“After nourishment, shelter and companionship, stories are the thing we need most in the world.”
― Philip Pullman
And I agree wholeheartedly. The thing that I remember the most from my childhood are the bedtime stories for kids that my dad used to tell me and my brother. Sometimes the hero would be fictional but often it would be my dad, granddad or their friends. I still remember how he used to often sleep midway through the story and we used to poke him asking “and then what happened”.
The tradition has continued with me and Sam and we indulge in bedtime stories for kids too. I am not a master story spinner like my dad but my favorite technique is to take a classic fairy tale for kids and give it a spin. So the Red Riding hood story becomes a tale about not talking to strangers and the Frog and the princess story becomes a tale about not getting caught in body image.
To tell you more about the art of storytelling for kids, we have today as a guest writer, who is talking about how a parent can become a great storyteller. So over to Nischala!!
The Art of Storytelling for Kids
If there’s one skill that every parent should build / enhance / develop if you have a little child at home, it is one of “STORYTELLING”. Personally, I also think it helps to have strong story-telling skills even as your children grow up. Simply because it can be a powerful personal / parenting asset and skill. Looking at my own life, I know of several people much older than me (read as my parents / grandparents generation) who can still find their voice and way (amidst children / adults / power and influence) in any kind of situation through story-telling!
The definition reads as “Storytelling is the conveying of events in words, and images, often by improvisation or embellishment”
If you reflect at your own life, you will be quick to recognize that from time immemorial the Indian context and environment has always had stories in abundance. Not one / two, but a zillion wonderful stories which are short, sweet and ALWAYS have a powerful message and take-away! Examples include stories from the Ramayana, stories from the Mahabharata, to the Akbar Birbal tales to the Amar Chithra Katha to Tinkle and more recently the Karadi Tales and all the newer stories for kids you see around you!
Stories are indeed a wonderful communication medium to get your children to listen, to learn, to think, to dream, to share, to bond, to visualize, to express and to communicate. And that’s why probably storytelling for kids has always been so popular and continues to be popular even today.
Here’s the thing ~ If you ever leave your child in the company of any old uncle / aunt / grandparents, then will most likely come back with at least one interesting story under their sleeve! The older generation grew up with these stories, and they remember them even today! And it’s a pleasure to share them with the little children of today!
Here’s the other thing ~ Many of the new age parents don’t remember the details of these old stories. So they need to find ingeniously creative ways to come up with new stories to engage with the children of today.
Now, what I’ve observed in modern parents and their storytelling skills are these:
- Stories are made on the fly and according to the realities of today. So the characters in your stories are no longer names like Ram / Sita / Krishna / Ganesha , but probably I Pad, Chhota Bheem,Doraemon,Krrish, Barbie , etc.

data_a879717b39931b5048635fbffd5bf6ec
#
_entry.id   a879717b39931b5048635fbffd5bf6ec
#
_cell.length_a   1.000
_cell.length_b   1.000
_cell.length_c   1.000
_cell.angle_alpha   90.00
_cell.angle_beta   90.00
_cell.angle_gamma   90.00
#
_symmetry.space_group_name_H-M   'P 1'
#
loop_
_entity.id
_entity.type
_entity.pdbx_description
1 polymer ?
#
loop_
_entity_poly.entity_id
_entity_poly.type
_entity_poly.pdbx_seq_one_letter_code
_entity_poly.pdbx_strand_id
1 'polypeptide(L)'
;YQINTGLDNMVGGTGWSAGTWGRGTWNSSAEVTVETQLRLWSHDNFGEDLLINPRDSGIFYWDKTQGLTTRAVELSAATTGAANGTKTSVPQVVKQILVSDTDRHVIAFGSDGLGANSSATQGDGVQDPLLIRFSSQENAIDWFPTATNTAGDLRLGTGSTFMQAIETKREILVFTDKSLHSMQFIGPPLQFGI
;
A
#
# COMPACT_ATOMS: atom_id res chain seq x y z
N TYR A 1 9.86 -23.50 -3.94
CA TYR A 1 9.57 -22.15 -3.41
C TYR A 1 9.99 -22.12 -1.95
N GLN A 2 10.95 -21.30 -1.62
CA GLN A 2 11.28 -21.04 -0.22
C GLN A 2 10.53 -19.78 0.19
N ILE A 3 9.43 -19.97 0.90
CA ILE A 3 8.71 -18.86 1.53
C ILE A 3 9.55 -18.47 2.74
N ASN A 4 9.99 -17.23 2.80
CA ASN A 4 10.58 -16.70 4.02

- There is no pre-defined script for the story. It is impromptu and improvised at run-time. So no one can really say that they know how the story will end!
- Stories are closely linked to your individual preferences. So for e.g.: If you like food, you’re story will revolve around food and how 2 monkeys / dogs / robots were thinking / fighting about food (I’ve seen this live in my family, and can vouch for this!)
- The hue of your stories change based on the time of the day. So in the morning, your stories are about the sun and evening stories about the moon and stars!
- Your own knowledge base of old stories and the stories you were told as a child
- Last but not least, your own imagination
Now looking back at my own life, I have not been much of a story-teller. But once I became a parent, storytelling has become a necessity. And I’m learning with each passing day.
So how can anyone build storytelling skills? Sharing below what’s worked for me:
(1) Reading – Yes! If you read books / blogs or even tweets on a daily basis, you get some fuel and fodder to tell a story
(2) Watching videos on specific subjects / topics on which my story is based (movies, documentaries, short films, songs, etc.)– Again! Once you watch something, it’s easy to spin a yarn to a child
(3) Speaking to friends / family – Every family has those “special” story-tellers who are gifted with not just a ware-house of stories, but great real-time story telling skills full of special effects (like music, actions, dance, moves, props, etc.). Just observe them and copy (Yes! Copying is fully allowed in the subject called “parenting”. Even my parents said so!)
(4) Observing the world around you – Just keeping your eyes, ears and mind open can give you many tales to tell your kids
(5) Sharing notes / stories with other parents – Many stories I tell at home are from the tales of other parents which we have shared with each other during random everyday conversations
(6) My daughter – She’s a born story-teller and can spin a yarn that makes my head spin many times. And so the catalysis from many of my stories to her actually comes off her own stories.
And as I conclude, I’d have to say that Storytelling is both an art and craft. And as with any art and craft, it needs constant practice to get better with time!
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What about you? Do you think storytelling skills are important?
How can any parent learn this art?
Leave a comment to let me know.